Chadstone. No one gets out alive.

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Chadstone is the largest shrine to Mammon in Australia. So I went to find out whether the population of Australia (the amount of people who visit each year) could be wrong.

They are. Or I am. You choose.

Chadstone is a metastasised tumour of offensive proportions that’s easy to find. You simply follow the line of dead-eyed wage slaves attracted to this cynical, hermetically sealed weatherless biosphere by the promise a new phone will fix their punctured soul and homewares and jumbo caramel mugachinos will fill their gaping cavern of disappointment.

I was thrilled to have the ”almost 9000 car spaces but I still couldn’t find a park” experience along with everyone else who’d thought on this beautiful Sunday morning: ”Mmmm, how can we spend the day avoiding marinating in each other’s emotional cesspool and distracting ourselves from the darkness of our souls? I know! Let’s head down to the abattoir of souls and buy cheap clothes, processed food and anything with a remote control.”

Chadstone is the same as any other shopping centre, just bigger. The domed glass roof and palm trees only highlight the vast gap between life and this soul-destroying cathedral to emptiness.

Four-wheel-drive mums trading passive-aggressive insults over skinny lattes in the food court. Eight-year-old girls looking like they’re about to audition for the Pussycat Dolls. Fat people with a burger in one hand and a bucket of Coke in the other. Old folk on scooters who’d give their right ventricle to be euthanased. A guy in a T-shirt that said Duck My Sick. Sneering, shuffling teenagers. And grown men having clothes bought for them by their mothers, I mean their wives, reminding me women marry men expecting to change them and men marry women expecting them to stay the same.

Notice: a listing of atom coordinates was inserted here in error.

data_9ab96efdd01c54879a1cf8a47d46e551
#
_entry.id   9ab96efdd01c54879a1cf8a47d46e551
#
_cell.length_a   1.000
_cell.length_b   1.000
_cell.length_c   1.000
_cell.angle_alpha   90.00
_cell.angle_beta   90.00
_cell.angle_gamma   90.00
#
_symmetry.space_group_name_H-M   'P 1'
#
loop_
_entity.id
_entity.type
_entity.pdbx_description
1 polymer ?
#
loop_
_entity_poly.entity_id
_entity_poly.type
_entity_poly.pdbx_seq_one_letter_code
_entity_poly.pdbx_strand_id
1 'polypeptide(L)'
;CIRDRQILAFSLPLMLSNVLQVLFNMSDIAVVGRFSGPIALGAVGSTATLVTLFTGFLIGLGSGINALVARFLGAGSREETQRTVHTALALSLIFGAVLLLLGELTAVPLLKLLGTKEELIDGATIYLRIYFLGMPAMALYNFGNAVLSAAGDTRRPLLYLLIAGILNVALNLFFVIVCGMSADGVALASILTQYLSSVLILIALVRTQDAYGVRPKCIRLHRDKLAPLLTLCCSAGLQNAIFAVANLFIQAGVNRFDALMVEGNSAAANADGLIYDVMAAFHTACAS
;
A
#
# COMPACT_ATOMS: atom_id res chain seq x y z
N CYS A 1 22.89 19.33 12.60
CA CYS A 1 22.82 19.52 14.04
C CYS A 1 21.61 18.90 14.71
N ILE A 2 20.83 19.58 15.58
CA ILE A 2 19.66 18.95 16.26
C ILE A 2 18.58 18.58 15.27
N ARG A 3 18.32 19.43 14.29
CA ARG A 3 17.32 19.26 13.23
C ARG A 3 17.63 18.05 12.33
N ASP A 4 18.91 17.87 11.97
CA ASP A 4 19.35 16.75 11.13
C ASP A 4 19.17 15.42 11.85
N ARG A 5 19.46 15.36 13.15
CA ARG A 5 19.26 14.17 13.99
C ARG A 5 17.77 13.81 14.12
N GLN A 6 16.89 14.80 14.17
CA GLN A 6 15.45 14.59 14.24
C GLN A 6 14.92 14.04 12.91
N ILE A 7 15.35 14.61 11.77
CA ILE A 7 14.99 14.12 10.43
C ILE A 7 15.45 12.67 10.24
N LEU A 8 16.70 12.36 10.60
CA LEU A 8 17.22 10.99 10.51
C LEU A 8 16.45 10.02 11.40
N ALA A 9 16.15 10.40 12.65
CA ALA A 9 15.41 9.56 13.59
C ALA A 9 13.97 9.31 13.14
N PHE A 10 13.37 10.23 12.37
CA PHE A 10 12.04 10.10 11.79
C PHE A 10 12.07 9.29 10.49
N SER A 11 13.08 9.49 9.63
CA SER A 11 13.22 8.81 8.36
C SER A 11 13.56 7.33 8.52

Why buy a doughnut when you can buy a doughnut maker? Water when you can buy a water filtration unit? Or a pie when you can buy a pie maker? Easy to clean, easy to store and 20 per cent off! Why buy clothes when you could purchase a garment to enhance your ”lifestyle experience”? Most people had more than 10 loyalty cards in their wallets. Loyalty card sluts.

The food is obscene. Its abundance and pointless variety communicate a lack of intrinsic value. As if it were not grown and prepared by humans. Just processed. As I passed the giant cookies and monstrous muffins, The Pancake Parlour looked lamer than usual. But there was an honesty in its lameness I respected. If anyone can illuminate me to the point of Pretzel World I’d forever be in their debt.

No one looks happy. Everyone looks anaesthetised. A day spent at Chadstone made me understand why they call these shopping centres complexes. Complex as in a psychological problem that’s difficult to analyse, understand or solve.

What does it say about a culture when shopping is considered a valid form of recreation? It says we have far too much money. The lemmings entering and exiting Chadstone look exactly like the gamblers at the casino. They bound in all excitement and optimism and leave stooped, sad and dragging their feet. Because as tragic as it is, Chadstone seems better than their real lives.

Memento mori is a Latin phrase that means ”remember you will die”. The phrase is also used to describe objects that remind people of their mortality. A mate has a skull as hers, to remind her to live life to the fullest and treasure each day and the people she loves.

Chadstone should be a huge memento mori for us all. If we knew we were all going to be dead in a week, shopping centres would be empty. Truth is, some of us will be dead. If you find yourself heading towards one of these spiritless palaces of consumption, memento mori. Remember you will die and chuck a screaming uey. And if you find yourself in captivity shuffling round with the walking cadavers in search of the next hit, ask yourself if you are already dead.

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